David Cameron addresses business people at the CBI dinner on August 28, 2014 in Glasgow. Photograph: Getty Images.
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Will Cameron's "effing Tories" remark help or hurt the No side?

The PM told Scots that the referendum was not about giving "the effing Tories" a kick. 

Last week, in an attempt to stop the tribal anti-Toryism in Scotland pushing voters towards the Yes camp, Scottish Conservative leader Ruth Davidson declared that it was not "likely" that her party would win the general election. Today, in his speech in Edinburgh, David Cameron went even further and told Scots that they would have other opportunities to give "the effing Tories" a kick. 

He said

Sometimes, because it's an election, because it’s a ballot, I think people can feel it's a bit like a general election. That you make a decision and five years later you can make another decision. If you're fed up with the effing Tories give them a kick, and then maybe we'll think again. This is totally different. This is a decision about, not the next five years, but the next century.

It is a mark of Cameron's desperation that he is prepared to so explicitly acknowledge his party's toxic brand, but will it help or hinder the No campaign? The PM's words could remind voters of precisely the point he made: that the referendum is not a judgement on one government, but on a 307-year-old Union.

Alternatively, they could be seen as profoundly patronising (many Yes supporters want to kick Westminster, not just the Tories) and another sign of panic. Cameron's comments will also surely be clipped by the nationalists to make it appear that he simply declared: "If you're fed up with the effing Tories give them a kick". The obvious rejoinder is that Scotland has regularly kicked the Tories but has still had to endure years of Conservative government.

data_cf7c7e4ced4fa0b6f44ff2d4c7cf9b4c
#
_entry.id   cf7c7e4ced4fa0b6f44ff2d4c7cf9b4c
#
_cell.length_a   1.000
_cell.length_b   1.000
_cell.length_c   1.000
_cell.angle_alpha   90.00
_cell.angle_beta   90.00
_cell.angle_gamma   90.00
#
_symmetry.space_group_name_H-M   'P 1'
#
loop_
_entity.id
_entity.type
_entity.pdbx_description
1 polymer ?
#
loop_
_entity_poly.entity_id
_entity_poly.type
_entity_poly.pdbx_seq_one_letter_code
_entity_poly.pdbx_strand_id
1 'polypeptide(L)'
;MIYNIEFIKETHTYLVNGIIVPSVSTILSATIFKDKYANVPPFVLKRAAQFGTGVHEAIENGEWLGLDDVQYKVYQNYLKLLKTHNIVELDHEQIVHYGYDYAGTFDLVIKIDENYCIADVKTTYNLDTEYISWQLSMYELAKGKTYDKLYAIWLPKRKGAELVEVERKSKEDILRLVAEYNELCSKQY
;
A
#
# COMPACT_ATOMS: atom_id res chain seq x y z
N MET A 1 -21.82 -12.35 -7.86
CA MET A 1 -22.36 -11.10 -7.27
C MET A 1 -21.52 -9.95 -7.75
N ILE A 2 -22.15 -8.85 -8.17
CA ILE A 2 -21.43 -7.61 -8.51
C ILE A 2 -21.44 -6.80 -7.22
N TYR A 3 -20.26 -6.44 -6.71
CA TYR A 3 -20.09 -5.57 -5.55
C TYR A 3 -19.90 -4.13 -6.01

Yet at this desperately late stage, the PM is probably right that the biggest risk is not to take any. 

George Eaton is political editor of the New Statesman.

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New Digital Editor: Serena Kutchinsky

The New Statesman appoints Serena Kutchinsky as Digital Editor.

Serena Kutchinsky is to join the New Statesman as digital editor in September. She will lead the expansion of the New Statesman across a variety of digital platforms.

Serena has over a decade of experience working in digital media and is currently the digital editor of Newsweek Europe. Since she joined the title, traffic to the website has increased by almost 250 per cent. Previously, Serena was the digital editor of Prospect magazine and also the assistant digital editor of the Sunday Times - part of the team which launched the Sunday Times website and tablet editions.

Jason Cowley, New Statesman editor, said: “Serena joins us at a great time for the New Statesman, and, building on the excellent work of recent years, she has just the skills and experience we need to help lead the next stage of our expansion as a print-digital hybrid.”

Serena Kutchinsky said: “I am delighted to be joining the New Statesman team and to have the opportunity to drive forward its digital strategy. The website is already established as the home of free-thinking journalism online in the UK and I look forward to leading our expansion and growing the global readership of this historic title.

In June, the New Statesman website recorded record traffic figures when more than four million unique users read more than 27 million pages. The circulation of the weekly magazine is growing steadily and now stands at 33,400, the highest it has been since the early 1980s.